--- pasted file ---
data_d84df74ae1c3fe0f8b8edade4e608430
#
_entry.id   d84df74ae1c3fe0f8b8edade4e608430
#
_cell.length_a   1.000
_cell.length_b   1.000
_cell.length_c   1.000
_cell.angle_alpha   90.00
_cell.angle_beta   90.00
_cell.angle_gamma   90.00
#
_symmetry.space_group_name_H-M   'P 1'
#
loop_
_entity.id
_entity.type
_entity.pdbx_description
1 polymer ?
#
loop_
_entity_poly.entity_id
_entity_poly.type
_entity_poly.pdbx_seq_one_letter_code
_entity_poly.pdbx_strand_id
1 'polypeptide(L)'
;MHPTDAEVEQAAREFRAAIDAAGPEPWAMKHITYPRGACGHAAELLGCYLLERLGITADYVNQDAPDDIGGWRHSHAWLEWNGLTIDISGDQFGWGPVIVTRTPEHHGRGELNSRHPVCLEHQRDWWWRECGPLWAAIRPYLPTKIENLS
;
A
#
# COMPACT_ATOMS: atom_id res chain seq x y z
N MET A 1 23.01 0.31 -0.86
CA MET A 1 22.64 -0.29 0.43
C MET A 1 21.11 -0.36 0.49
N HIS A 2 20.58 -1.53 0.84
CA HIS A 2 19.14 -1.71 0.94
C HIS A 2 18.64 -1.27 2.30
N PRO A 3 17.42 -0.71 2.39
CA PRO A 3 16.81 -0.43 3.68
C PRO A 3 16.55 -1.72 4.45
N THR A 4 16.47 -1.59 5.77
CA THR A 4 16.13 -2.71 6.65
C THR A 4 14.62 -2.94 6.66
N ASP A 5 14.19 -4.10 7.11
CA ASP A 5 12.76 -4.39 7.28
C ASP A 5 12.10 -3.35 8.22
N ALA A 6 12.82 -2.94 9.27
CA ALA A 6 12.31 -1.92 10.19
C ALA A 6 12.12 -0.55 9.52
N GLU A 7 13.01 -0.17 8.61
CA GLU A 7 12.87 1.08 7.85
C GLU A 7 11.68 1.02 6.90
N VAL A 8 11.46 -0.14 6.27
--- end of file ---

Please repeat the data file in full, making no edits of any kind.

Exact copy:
data_d84df74ae1c3fe0f8b8edade4e608430
#
_entry.id   d84df74ae1c3fe0f8b8edade4e608430
#
_cell.length_a   1.000
_cell.length_b   1.000
_cell.length_c   1.000
_cell.angle_alpha   90.00
_cell.angle_beta   90.00
_cell.angle_gamma   90.00
#
_symmetry.space_group_name_H-M   'P 1'
#
loop_
_entity.id
_entity.type
_entity.pdbx_description
1 polymer ?
#
loop_
_entity_poly.entity_id
_entity_poly.type
_entity_poly.pdbx_seq_one_letter_code
_entity_poly.pdbx_strand_id
1 'polypeptide(L)'
;MHPTDAEVEQAAREFRAAIDAAGPEPWAMKHITYPRGACGHAAELLGCYLLERLGITADYVNQDAPDDIGGWRHSHAWLEWNGLTIDISGDQFGWGPVIVTRTPEHHGRGELNSRHPVCLEHQRDWWWRECGPLWAAIRPYLPTKIENLS
;
A
#
# COMPACT_ATOMS: atom_id res chain seq x y z
N MET A 1 23.01 0.31 -0.86
CA MET A 1 22.64 -0.29 0.43
C MET A 1 21.11 -0.36 0.49
N HIS A 2 20.58 -1.53 0.84
CA HIS A 2 19.14 -1.71 0.94
C HIS A 2 18.64 -1.27 2.30
N PRO A 3 17.42 -0.71 2.39
CA PRO A 3 16.81 -0.43 3.68
C PRO A 3 16.55 -1.72 4.45
N THR A 4 16.47 -1.59 5.77
CA THR A 4 16.13 -2.71 6.65
C THR A 4 14.62 -2.94 6.66
N ASP A 5 14.19 -4.10 7.11
CA ASP A 5 12.76 -4.39 7.28
C ASP A 5 12.10 -3.35 8.22
N ALA A 6 12.82 -2.94 9.27
CA ALA A 6 12.31 -1.92 10.19
C ALA A 6 12.12 -0.55 9.52
N GLU A 7 13.01 -0.17 8.61
CA GLU A 7 12.87 1.08 7.85
C GLU A 7 11.68 1.02 6.90
N VAL A 8 11.46 -0.14 6.27